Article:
Beyond the Mask: Re-Acquaintancing with the Whole Human Face

With the ongoing health crisis improving, we expect to stop wearing face masks in the future.  For many adults and children, seeing people’s faces covered with masks was overwhelming in the beginning. Face masks have made verbal communication more challenging, as people were not used to talking and listening to others speak through a face covering. Many kids were afraid of adults with covered faces, seeing them as threatening or unfriendly. 

The societal impacts of the past year’s crisis on children, their families, and communities are yet to be determined. Although most people have accustomed to wearing face masks in public, many will be relieved to take them off finally. 

After a long period of seeing only eyes, we got used to understanding facial impressions just from eye contact. How has that experience affected our communications skills?

The Importance of Nonverbal Communication

Nonverbal communication involves the act of communicating our thoughts and feelings through body posture, physical gestures, and facial expressions. As such, nonverbal communication plays a significant part in our day-to-day social interactions. We develop the ability to read facial expressions from the earliest age. This form of communication can help us understand the emotional state of other people and establish better relationships.

Research has proven that a majority of our everyday communication is nonverbal. Facial expression is a significant aspect of non-verbal communication, as seeing emotional expressions on people’s faces engages various cognitive processes. 

For example, seeing a human face expressing fear provokes increased activity in the amygdala and the same response in the observer, studies show.

Wearing face masks has prevented us from seeing the mouth of the people we are talking to. Since the mouth can convey much more than just a smile, the face-covering can prevent us from sending and receiving important messages about our true feelings.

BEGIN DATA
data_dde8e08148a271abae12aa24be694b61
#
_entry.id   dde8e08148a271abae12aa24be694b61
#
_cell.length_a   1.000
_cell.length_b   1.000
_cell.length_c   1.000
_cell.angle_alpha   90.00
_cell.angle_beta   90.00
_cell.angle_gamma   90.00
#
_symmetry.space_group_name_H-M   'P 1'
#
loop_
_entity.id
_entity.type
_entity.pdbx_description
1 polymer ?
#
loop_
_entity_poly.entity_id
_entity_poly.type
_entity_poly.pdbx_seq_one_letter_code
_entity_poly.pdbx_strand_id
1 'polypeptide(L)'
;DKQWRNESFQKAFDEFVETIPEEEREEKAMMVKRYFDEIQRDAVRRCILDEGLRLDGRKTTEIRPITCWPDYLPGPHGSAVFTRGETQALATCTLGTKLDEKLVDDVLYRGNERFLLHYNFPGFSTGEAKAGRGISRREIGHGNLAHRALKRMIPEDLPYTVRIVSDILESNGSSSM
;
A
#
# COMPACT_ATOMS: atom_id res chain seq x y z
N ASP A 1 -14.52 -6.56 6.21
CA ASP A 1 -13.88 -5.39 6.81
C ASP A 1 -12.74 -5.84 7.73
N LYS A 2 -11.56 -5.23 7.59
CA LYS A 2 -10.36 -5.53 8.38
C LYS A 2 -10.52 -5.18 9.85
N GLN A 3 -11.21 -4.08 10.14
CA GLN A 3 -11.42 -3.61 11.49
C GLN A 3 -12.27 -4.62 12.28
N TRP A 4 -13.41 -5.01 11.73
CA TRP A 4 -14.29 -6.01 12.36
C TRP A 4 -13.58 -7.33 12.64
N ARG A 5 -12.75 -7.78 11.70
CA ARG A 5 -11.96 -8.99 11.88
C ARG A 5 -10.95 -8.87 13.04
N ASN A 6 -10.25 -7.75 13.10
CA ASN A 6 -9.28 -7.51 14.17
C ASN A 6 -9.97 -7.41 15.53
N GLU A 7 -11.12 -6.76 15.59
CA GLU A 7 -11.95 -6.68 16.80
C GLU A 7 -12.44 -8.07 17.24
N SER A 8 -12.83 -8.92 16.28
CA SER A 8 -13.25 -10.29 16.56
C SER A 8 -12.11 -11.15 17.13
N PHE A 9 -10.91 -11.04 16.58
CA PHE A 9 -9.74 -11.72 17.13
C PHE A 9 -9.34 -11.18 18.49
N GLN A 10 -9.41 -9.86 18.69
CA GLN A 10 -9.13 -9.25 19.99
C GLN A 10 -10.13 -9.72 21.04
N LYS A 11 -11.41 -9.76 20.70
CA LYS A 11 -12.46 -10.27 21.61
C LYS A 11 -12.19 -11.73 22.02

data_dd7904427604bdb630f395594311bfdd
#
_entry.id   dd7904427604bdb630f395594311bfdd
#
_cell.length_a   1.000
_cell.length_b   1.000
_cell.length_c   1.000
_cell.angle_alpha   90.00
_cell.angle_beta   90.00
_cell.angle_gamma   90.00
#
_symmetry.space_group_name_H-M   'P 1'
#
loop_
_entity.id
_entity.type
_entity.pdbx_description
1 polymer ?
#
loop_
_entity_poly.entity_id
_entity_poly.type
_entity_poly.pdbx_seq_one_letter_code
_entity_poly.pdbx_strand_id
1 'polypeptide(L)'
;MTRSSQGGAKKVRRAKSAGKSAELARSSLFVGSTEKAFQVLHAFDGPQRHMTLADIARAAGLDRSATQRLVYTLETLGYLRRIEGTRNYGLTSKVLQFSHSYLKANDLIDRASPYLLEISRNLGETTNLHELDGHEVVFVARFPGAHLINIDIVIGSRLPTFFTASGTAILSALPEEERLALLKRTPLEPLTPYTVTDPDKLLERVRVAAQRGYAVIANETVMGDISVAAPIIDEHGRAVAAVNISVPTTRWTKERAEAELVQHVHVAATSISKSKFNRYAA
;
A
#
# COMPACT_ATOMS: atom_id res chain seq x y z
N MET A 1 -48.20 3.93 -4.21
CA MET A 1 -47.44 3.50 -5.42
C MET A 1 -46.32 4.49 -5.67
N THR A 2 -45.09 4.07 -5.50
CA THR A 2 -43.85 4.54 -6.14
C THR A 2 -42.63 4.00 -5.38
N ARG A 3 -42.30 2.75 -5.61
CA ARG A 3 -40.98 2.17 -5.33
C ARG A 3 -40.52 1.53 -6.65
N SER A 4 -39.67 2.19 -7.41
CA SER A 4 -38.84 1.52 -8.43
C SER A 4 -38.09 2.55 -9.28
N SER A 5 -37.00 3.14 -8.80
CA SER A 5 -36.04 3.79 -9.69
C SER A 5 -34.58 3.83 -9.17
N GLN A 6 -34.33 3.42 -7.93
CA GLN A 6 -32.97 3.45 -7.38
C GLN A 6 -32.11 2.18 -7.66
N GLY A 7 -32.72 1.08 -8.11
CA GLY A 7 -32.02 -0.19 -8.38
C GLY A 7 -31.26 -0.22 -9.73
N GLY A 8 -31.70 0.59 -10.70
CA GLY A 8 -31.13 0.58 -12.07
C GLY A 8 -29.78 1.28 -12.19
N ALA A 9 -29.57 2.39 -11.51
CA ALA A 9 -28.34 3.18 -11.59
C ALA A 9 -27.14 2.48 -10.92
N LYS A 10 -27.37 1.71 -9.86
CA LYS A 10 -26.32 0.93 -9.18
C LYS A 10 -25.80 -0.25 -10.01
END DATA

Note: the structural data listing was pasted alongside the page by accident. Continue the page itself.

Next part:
For example, an open mouth can signal surprise or fear while a dropped jaw often signals surprise; a person’s mouth’s corners that are drawn down are expressing sadness, etc. Also, you can tell a person is anxious if they are biting their lip or hiding something if they are covering the mouth. These (and many other) nonverbal signals are hard to read while the face mask is on. 

Difficulties for Kids with Special Needs

Research suggests that up to two-thirds of children and adults with autism spectrum disorder (ASD) have trouble recognizing other people’s faces. Many of them also have difficulties understanding emotional expressions. Seeing covered faces for kids with ASD can be overwhelming and further impair their ability to engage in social interactions.

Facial expression plays a significant role in easing interpersonal communication. Therefore, wearing face masks impedes the ability to understand people’s expressions. 

Research shows that the middle and lower face plays a vital role in emotional recognition in children – kids recognize fear, anger, and surprise based on information from the lower face, e.g., mouth.

By removing face masks, our nonverbal communication will improve, helping us better understand other people’s emotions, offer empathy, and connect more effectively.